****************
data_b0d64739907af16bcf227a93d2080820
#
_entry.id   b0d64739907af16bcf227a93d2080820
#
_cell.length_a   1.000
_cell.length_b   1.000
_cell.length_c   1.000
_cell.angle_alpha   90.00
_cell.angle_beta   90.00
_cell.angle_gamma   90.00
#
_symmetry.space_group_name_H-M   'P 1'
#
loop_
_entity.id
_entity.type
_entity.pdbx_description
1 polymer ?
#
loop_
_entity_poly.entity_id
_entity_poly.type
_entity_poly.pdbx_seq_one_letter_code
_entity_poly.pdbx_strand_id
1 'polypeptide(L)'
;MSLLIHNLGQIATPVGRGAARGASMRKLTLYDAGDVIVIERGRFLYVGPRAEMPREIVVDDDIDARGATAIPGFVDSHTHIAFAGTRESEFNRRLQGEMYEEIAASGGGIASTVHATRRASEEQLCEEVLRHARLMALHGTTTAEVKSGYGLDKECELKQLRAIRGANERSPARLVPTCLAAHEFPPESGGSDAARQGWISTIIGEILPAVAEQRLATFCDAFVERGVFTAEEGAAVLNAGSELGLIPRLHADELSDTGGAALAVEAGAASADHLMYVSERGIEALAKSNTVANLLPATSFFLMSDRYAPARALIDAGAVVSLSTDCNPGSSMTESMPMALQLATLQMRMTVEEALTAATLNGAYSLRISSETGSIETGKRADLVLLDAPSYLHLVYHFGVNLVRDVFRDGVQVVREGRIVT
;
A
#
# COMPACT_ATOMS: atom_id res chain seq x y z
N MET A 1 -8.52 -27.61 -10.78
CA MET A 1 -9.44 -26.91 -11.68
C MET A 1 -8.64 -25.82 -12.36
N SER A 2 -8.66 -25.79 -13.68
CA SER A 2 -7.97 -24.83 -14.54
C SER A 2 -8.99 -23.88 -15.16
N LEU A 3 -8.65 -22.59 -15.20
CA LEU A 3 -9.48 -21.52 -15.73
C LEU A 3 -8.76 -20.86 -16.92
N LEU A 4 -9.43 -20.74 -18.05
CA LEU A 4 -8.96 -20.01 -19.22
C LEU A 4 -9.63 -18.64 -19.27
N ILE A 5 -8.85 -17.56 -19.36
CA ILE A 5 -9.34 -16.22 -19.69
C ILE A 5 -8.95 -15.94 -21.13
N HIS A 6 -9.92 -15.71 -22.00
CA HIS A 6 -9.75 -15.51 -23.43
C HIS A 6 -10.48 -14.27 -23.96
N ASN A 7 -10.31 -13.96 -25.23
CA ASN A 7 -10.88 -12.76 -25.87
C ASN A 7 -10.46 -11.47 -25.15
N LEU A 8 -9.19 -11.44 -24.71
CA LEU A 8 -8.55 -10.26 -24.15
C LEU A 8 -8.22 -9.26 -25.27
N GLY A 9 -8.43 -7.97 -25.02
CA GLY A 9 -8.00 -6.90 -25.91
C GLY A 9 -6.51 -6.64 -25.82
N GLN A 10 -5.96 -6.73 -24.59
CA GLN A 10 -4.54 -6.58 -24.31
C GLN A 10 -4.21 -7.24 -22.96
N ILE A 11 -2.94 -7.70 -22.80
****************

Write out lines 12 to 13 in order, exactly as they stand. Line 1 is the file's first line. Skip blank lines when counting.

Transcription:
_symmetry.space_group_name_H-M   'P 1'
#